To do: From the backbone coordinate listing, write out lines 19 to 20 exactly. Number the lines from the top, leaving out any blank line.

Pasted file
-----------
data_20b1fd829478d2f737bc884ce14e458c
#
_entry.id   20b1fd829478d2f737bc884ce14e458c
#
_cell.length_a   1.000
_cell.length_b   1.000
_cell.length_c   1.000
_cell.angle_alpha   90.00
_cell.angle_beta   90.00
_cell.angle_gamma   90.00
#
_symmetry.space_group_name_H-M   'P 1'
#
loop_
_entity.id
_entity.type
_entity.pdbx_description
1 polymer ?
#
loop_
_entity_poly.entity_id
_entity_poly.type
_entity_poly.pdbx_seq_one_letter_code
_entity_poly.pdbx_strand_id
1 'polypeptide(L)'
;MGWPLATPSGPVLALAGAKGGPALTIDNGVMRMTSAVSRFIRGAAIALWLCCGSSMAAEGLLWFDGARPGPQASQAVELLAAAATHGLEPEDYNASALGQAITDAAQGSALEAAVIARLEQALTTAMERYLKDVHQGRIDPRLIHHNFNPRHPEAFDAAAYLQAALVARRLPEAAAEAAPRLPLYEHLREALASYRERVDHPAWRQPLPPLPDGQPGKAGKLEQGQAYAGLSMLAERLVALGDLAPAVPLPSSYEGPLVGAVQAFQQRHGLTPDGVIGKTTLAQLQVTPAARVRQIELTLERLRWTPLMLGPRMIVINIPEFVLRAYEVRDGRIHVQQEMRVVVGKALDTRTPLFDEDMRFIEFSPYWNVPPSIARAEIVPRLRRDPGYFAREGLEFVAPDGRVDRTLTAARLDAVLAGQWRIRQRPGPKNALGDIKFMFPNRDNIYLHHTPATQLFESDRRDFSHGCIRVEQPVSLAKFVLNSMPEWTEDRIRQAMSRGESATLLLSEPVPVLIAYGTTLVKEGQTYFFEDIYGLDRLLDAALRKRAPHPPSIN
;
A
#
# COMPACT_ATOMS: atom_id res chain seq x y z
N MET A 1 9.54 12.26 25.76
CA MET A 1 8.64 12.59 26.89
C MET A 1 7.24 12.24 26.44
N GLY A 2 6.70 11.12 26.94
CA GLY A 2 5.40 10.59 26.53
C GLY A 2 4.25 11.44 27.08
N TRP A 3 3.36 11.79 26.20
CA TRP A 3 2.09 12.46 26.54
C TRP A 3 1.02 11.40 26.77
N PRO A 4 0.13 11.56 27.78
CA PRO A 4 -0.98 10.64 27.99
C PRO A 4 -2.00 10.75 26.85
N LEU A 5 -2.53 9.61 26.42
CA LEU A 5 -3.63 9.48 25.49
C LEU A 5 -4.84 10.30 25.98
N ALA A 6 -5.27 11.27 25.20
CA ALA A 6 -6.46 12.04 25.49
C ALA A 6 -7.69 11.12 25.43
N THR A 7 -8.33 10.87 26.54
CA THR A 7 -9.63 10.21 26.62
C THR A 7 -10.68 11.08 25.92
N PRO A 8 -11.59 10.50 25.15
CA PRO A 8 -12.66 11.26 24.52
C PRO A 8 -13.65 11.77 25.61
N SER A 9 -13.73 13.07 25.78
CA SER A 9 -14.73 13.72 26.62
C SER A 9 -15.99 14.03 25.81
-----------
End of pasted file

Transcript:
#
loop_